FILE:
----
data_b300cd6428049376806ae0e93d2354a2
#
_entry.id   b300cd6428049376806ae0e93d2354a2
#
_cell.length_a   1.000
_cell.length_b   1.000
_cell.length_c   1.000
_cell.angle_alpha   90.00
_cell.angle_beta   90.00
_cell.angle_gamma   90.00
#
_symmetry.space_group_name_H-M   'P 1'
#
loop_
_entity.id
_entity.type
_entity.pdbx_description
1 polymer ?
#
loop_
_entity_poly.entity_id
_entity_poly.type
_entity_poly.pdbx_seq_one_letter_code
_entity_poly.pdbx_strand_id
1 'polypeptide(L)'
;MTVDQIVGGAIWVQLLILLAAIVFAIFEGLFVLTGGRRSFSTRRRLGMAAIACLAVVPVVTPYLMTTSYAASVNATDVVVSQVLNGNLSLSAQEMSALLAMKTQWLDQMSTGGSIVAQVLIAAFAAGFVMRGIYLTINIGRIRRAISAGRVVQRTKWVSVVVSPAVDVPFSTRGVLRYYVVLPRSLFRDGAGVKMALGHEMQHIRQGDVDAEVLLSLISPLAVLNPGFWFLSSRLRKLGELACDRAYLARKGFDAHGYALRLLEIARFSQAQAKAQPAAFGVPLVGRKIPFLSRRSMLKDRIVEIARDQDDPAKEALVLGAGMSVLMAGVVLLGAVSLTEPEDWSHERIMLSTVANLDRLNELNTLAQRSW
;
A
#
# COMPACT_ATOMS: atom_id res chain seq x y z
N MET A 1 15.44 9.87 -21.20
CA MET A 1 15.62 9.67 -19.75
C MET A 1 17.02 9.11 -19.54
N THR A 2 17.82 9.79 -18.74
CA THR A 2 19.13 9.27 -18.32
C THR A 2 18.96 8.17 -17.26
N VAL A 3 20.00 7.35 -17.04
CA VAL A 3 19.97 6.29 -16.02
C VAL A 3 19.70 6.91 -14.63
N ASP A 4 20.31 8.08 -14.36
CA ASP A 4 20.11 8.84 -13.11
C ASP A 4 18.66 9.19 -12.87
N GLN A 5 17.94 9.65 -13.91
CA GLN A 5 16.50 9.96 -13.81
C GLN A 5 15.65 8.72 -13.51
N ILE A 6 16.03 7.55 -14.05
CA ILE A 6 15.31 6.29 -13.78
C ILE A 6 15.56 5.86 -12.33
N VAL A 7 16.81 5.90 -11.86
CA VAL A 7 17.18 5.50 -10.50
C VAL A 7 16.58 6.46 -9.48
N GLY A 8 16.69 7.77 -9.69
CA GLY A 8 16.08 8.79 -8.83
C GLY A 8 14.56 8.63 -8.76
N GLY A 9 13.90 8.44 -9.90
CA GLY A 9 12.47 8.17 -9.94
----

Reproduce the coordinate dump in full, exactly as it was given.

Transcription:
data_b300cd6428049376806ae0e93d2354a2
#
_entry.id   b300cd6428049376806ae0e93d2354a2
#
_cell.length_a   1.000
_cell.length_b   1.000
_cell.length_c   1.000
_cell.angle_alpha   90.00
_cell.angle_beta   90.00
_cell.angle_gamma   90.00
#
_symmetry.space_group_name_H-M   'P 1'
#
loop_
_entity.id
_entity.type
_entity.pdbx_description
1 polymer ?
#
loop_
_entity_poly.entity_id
_entity_poly.type
_entity_poly.pdbx_seq_one_letter_code
_entity_poly.pdbx_strand_id
1 'polypeptide(L)'
;MTVDQIVGGAIWVQLLILLAAIVFAIFEGLFVLTGGRRSFSTRRRLGMAAIACLAVVPVVTPYLMTTSYAASVNATDVVVSQVLNGNLSLSAQEMSALLAMKTQWLDQMSTGGSIVAQVLIAAFAAGFVMRGIYLTINIGRIRRAISAGRVVQRTKWVSVVVSPAVDVPFSTRGVLRYYVVLPRSLFRDGAGVKMALGHEMQHIRQGDVDAEVLLSLISPLAVLNPGFWFLSSRLRKLGELACDRAYLARKGFDAHGYALRLLEIARFSQAQAKAQPAAFGVPLVGRKIPFLSRRSMLKDRIVEIARDQDDPAKEALVLGAGMSVLMAGVVLLGAVSLTEPEDWSHERIMLSTVANLDRLNELNTLAQRSW
;
A
#
# COMPACT_ATOMS: atom_id res chain seq x y z
N MET A 1 15.44 9.87 -21.20
CA MET A 1 15.62 9.67 -19.75
C MET A 1 17.02 9.11 -19.54
N THR A 2 17.82 9.79 -18.74
CA THR A 2 19.13 9.27 -18.32
C THR A 2 18.96 8.17 -17.26
N VAL A 3 20.00 7.35 -17.04
CA VAL A 3 19.97 6.29 -16.02
C VAL A 3 19.70 6.91 -14.63
N ASP A 4 20.31 8.08 -14.36
CA ASP A 4 20.11 8.84 -13.11
C ASP A 4 18.66 9.19 -12.87
N GLN A 5 17.94 9.65 -13.91
CA GLN A 5 16.50 9.96 -13.81
C GLN A 5 15.65 8.72 -13.51
N ILE A 6 16.03 7.55 -14.05
CA ILE A 6 15.31 6.29 -13.78
C ILE A 6 15.56 5.86 -12.33
N VAL A 7 16.81 5.90 -11.86
CA VAL A 7 17.18 5.50 -10.50
C VAL A 7 16.58 6.46 -9.48
N GLY A 8 16.69 7.77 -9.69
CA GLY A 8 16.08 8.79 -8.83
C GLY A 8 14.56 8.63 -8.76
N GLY A 9 13.90 8.44 -9.90
CA GLY A 9 12.47 8.17 -9.94